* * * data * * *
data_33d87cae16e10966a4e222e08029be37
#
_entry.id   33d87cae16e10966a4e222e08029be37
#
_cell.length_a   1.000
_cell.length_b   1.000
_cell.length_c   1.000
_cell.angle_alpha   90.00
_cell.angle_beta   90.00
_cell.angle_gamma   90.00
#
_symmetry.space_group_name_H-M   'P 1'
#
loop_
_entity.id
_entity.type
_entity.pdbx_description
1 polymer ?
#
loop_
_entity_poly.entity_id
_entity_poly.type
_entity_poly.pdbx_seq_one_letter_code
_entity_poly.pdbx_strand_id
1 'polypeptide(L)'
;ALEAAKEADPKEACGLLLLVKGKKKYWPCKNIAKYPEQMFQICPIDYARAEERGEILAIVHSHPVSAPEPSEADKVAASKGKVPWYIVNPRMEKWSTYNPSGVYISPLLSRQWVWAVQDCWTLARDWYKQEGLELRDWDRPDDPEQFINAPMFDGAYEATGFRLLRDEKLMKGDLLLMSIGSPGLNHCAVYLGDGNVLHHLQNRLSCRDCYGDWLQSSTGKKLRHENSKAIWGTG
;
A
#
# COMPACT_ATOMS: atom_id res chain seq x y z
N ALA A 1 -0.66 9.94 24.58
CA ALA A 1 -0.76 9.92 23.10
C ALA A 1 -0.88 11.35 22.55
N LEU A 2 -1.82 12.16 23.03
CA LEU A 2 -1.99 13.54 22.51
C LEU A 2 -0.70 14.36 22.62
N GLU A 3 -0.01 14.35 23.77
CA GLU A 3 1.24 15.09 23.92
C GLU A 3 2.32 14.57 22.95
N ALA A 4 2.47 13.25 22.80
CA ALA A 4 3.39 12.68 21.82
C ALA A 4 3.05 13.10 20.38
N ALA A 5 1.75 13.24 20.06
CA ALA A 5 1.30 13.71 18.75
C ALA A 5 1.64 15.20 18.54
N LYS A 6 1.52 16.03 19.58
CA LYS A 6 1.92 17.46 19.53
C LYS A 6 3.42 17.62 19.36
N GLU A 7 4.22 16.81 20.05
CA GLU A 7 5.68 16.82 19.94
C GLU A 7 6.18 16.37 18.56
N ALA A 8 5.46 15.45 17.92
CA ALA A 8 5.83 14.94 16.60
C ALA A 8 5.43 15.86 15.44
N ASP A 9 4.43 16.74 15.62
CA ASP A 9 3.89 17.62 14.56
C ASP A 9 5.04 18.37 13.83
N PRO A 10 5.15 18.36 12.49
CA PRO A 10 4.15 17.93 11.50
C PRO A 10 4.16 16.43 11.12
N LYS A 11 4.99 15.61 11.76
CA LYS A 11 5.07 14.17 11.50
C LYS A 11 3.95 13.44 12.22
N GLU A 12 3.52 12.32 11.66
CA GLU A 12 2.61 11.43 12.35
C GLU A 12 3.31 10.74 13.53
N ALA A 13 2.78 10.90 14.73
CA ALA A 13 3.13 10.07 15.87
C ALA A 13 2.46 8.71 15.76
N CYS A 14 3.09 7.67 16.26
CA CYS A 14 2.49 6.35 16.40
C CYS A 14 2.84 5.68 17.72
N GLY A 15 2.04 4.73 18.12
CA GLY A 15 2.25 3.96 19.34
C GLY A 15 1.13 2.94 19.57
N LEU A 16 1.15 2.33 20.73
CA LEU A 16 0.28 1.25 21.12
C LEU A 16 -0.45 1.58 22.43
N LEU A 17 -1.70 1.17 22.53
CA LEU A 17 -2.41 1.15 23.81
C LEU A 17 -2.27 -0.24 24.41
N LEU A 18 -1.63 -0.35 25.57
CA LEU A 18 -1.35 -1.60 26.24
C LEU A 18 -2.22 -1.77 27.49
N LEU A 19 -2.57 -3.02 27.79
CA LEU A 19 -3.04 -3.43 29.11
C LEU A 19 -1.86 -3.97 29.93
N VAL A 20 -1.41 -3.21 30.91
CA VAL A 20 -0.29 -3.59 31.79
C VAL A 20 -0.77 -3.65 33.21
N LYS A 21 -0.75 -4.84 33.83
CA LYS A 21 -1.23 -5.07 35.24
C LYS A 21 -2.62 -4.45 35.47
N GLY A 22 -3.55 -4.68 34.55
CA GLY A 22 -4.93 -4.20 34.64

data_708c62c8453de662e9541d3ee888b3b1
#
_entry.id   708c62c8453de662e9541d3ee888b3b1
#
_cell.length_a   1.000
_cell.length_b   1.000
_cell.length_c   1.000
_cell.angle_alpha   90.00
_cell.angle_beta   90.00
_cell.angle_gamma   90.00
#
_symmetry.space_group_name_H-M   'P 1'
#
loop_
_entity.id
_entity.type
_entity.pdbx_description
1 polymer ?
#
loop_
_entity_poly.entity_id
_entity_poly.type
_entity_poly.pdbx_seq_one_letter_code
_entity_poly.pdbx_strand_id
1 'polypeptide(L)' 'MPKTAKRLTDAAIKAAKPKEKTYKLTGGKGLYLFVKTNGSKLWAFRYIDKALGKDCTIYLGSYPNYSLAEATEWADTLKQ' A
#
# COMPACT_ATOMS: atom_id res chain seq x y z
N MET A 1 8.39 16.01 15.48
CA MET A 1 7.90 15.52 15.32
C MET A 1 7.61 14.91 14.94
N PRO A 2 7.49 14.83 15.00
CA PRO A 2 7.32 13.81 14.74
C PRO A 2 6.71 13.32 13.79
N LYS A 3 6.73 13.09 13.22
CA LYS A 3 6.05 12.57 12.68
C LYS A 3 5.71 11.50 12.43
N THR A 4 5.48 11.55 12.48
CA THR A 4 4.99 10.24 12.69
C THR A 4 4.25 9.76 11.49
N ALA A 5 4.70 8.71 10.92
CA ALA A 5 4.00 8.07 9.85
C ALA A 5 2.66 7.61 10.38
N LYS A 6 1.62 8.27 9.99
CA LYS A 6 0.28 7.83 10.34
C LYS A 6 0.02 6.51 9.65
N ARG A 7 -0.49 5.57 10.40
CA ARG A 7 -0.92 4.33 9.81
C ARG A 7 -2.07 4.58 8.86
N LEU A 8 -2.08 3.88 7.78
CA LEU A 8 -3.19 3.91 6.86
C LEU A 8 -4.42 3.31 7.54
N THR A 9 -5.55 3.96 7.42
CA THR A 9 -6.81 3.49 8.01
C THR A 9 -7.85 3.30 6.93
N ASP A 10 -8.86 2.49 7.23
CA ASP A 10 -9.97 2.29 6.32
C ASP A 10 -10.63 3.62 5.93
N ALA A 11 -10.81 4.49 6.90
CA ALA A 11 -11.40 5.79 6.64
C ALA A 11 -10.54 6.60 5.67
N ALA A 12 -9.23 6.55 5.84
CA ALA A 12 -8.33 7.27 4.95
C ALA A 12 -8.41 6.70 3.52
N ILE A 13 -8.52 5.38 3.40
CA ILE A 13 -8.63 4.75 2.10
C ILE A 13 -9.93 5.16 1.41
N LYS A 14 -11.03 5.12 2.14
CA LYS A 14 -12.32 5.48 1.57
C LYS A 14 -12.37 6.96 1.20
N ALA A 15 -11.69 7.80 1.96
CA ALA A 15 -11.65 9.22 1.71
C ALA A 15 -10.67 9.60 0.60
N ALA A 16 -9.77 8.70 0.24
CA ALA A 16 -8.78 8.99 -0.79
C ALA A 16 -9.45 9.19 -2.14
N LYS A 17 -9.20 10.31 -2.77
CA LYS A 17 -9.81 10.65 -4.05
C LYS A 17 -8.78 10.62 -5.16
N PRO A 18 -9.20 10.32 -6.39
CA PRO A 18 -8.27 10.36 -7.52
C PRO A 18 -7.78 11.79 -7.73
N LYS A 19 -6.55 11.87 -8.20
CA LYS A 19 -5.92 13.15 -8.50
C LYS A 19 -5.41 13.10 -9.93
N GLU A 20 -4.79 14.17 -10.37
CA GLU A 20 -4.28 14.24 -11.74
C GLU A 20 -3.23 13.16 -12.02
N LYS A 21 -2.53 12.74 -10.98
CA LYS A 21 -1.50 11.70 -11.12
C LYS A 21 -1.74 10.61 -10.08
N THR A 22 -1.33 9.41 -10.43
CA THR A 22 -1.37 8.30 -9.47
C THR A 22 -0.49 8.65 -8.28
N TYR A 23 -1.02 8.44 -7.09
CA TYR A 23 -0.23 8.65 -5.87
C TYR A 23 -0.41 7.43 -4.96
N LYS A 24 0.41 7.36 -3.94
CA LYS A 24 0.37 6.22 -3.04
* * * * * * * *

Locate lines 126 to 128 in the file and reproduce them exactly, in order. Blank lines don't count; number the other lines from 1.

N PRO A 2 7.49 14.83 15.00
CA PRO A 2 7.32 13.81 14.74
C PRO A 2 6.71 13.32 13.79